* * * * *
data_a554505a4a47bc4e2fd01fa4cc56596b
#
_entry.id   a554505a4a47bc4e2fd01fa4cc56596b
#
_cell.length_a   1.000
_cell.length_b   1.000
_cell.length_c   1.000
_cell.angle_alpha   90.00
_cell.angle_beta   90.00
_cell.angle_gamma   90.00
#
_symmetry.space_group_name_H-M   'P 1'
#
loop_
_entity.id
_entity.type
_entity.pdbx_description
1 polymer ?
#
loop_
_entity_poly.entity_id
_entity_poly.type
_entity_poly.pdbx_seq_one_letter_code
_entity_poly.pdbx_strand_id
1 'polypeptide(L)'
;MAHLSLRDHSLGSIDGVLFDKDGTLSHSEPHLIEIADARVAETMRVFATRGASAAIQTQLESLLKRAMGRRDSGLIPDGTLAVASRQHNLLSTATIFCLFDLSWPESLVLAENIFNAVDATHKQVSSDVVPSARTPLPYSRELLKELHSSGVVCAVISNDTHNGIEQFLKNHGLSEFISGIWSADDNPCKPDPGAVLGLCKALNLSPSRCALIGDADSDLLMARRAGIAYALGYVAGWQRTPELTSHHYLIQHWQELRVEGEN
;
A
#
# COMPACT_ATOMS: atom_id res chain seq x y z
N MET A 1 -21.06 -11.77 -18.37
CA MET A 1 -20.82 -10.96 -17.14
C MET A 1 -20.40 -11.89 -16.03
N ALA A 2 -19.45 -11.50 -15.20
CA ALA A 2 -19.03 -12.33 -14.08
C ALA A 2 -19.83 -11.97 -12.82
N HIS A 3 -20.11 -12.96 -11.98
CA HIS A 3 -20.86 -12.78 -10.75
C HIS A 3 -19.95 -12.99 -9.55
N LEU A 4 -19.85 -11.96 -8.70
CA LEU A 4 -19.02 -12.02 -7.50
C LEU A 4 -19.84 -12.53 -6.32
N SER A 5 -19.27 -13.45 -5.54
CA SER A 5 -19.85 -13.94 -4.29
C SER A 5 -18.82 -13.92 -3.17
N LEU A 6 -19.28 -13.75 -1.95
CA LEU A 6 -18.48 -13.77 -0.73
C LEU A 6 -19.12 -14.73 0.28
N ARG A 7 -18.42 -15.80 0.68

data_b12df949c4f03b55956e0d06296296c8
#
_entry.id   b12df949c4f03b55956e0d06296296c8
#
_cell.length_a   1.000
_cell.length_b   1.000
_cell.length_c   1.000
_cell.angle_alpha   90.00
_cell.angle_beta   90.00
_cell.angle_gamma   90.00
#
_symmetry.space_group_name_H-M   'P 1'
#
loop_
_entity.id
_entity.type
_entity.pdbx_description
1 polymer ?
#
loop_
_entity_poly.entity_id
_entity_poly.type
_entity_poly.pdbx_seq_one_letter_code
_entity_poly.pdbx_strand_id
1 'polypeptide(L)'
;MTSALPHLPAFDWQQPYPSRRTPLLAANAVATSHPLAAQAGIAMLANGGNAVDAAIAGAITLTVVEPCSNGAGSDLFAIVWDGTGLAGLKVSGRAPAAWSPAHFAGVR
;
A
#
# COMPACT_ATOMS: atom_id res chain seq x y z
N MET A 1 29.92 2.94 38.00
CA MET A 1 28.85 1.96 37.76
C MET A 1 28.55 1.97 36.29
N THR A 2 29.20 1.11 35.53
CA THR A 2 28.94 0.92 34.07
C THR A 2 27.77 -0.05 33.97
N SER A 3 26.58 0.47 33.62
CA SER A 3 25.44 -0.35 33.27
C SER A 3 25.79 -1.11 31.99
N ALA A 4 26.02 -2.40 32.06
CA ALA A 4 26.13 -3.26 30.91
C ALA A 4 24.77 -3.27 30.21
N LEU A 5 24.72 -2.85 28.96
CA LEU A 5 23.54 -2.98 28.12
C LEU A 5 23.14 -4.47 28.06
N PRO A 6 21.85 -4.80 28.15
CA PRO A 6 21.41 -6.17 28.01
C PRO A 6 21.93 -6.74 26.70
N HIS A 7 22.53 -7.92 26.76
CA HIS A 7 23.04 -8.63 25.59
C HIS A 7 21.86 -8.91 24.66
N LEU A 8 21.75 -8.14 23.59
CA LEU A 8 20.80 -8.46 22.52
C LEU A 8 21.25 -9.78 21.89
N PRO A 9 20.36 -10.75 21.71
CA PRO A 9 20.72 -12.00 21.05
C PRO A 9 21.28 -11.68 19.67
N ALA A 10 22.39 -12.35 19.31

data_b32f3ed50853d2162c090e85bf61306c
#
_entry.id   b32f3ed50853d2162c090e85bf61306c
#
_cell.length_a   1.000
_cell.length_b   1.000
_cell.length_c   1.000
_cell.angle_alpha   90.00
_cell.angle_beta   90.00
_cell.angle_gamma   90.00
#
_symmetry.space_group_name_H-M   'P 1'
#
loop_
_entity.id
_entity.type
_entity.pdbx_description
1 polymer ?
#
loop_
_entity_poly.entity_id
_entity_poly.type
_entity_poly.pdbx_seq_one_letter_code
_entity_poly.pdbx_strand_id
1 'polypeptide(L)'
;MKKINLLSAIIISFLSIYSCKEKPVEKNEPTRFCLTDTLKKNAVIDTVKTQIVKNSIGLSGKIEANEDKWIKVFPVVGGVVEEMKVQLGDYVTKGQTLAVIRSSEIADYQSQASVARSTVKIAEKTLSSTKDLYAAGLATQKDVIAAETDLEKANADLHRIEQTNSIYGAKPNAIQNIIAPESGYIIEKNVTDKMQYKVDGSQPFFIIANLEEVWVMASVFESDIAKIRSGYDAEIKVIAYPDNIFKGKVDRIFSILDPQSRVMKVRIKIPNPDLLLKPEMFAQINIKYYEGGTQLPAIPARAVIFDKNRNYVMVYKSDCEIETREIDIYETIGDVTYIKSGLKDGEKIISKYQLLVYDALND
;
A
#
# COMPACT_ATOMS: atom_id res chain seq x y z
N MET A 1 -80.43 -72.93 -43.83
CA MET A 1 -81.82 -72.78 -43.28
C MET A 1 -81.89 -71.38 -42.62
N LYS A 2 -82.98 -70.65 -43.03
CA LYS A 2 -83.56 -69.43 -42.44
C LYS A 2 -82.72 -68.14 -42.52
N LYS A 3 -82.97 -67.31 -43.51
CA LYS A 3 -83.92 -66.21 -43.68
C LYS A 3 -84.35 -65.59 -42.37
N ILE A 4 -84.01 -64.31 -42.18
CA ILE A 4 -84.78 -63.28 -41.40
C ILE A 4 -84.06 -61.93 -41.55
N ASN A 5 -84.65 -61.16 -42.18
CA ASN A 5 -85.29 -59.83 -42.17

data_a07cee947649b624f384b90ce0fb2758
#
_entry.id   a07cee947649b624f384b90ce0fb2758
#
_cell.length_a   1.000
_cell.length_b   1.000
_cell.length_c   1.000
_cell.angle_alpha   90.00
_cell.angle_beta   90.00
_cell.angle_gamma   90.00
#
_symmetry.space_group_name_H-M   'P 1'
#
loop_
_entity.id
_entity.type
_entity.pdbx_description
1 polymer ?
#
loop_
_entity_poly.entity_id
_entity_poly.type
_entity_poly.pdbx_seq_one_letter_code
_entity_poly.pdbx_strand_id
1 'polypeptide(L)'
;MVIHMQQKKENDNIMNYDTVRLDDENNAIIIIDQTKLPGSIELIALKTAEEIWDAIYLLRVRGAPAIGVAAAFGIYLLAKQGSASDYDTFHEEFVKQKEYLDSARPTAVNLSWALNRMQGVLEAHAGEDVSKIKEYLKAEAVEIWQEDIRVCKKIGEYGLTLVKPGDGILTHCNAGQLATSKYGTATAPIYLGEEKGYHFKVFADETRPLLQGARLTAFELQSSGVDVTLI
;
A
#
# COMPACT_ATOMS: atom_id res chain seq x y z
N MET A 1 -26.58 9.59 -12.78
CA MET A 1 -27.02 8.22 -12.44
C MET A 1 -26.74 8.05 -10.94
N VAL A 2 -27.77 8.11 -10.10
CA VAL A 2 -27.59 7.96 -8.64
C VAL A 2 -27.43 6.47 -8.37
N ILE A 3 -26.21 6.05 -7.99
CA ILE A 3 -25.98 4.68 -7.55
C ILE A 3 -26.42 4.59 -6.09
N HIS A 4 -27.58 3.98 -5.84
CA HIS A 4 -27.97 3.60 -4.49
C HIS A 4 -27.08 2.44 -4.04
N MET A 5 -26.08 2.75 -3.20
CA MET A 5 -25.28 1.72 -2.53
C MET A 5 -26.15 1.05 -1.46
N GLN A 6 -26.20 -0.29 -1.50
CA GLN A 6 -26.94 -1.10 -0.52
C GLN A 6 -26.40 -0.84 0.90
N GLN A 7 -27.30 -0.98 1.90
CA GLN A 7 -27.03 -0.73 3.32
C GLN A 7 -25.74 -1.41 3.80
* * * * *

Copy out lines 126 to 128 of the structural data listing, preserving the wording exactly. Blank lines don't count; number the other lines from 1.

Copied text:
#
loop_
_entity_poly.entity_id